Thus, US foreign policy is a discourse for reproducing American identity, containing threats to its core principles and legitimating global actions (Campbell 1998, 70). The Cold War era ended America’s historic vacillation between isolationism and internationalism. The Truman Doctrine committed, in part to “support free peoples who are resisting attempted subjugation by armed minorities or... ... middle of paper ... ...In a rapidly evolving international system, the US is at the forefront and yet is most threatened by the emerging multipolar order (Zakaria 2009, 43). The contemporary foreign policy of the US reflects an evolution of the policies pursued during the Cold War.
And states seek security through balancing the distribution of power. Second, polarity, which is determined by distribution of, has a significant impact on the choice of balancing behavior of states. And consistent with the history, this theory suggests that states are more likely to go to war under multipolarity while a bipolar system is relatively stable because of security dilemma between two great powers. After this, I will discuss two liberal critiques of the theory and further explain why realist theory best explain the onsets of these events. First, both liberals and realists agree that international system is anarchic and survival of the state is the primary interests (Marten 9/19/2011).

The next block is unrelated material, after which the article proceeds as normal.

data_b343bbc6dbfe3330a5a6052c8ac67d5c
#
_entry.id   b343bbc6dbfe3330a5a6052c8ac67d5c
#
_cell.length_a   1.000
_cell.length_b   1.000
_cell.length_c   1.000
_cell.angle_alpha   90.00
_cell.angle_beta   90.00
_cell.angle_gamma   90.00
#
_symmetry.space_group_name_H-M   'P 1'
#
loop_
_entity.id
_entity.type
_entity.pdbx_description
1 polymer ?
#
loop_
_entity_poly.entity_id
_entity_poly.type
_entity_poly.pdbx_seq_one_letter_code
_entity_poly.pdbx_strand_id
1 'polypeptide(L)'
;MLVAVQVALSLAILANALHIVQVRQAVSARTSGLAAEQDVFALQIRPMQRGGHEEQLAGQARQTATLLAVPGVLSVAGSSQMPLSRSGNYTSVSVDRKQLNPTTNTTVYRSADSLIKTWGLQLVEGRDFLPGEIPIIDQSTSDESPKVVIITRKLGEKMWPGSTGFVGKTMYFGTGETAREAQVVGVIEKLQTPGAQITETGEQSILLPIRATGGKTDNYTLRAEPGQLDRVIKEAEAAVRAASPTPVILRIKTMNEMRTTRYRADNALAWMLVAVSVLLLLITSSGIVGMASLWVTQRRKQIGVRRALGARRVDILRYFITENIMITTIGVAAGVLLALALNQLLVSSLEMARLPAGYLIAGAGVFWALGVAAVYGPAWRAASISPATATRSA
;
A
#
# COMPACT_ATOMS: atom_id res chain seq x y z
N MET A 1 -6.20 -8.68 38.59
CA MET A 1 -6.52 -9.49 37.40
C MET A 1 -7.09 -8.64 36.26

Introduction Historically, realism has been the dominant theory of International Relations which explains the fundamental features of international politics, inevitably associated with conflict and war (Chiaruzzi, 2012, pp. 36). Basically, there are two approaches of realism; classical realism and neorealism. Classical realists strongly emphasize on historical reality and takes its principles, orientations and practice from the account of history (Chiaruzzi, 2012, pp. 37).
Among them were Vice President Cheney, Secretary of Defense Donald Rumsfeld and Deputy Secretary of Defense Donald Rumsfeld. Together they would advocate for American hegemon... ... middle of paper ... ...hat necessitated the war. That these systemic forces are of greater importance than the possibility of an underlying ideology in the Bush Administration and are reaffirmed by the cause/effect of 9/11 and the war in Iraq. But this perceived reaction would not have been possible without the filter through which the global situation was being processed, namely neoconservatism. And this is truly where neoconservatism trumps defensive realism.
Wolfers (1962) notes that it as an ambiguous concept because there is no universal understandings of what constitutes national security. Because of this, theories of International Relations have been important in explaining states’ motives and how they go about maximising state security, if it is their prime objective at all. This essay will first analyse the concept of national security through realism, which focuses on military power. It then assesses the liberal understanding, which espouses cooperation through liberal internationalism and broadening the concept of national security. Then, the constructivist position discusses the roles of political actors in placing emphasis on certain security issues to heighten it to a national security concern.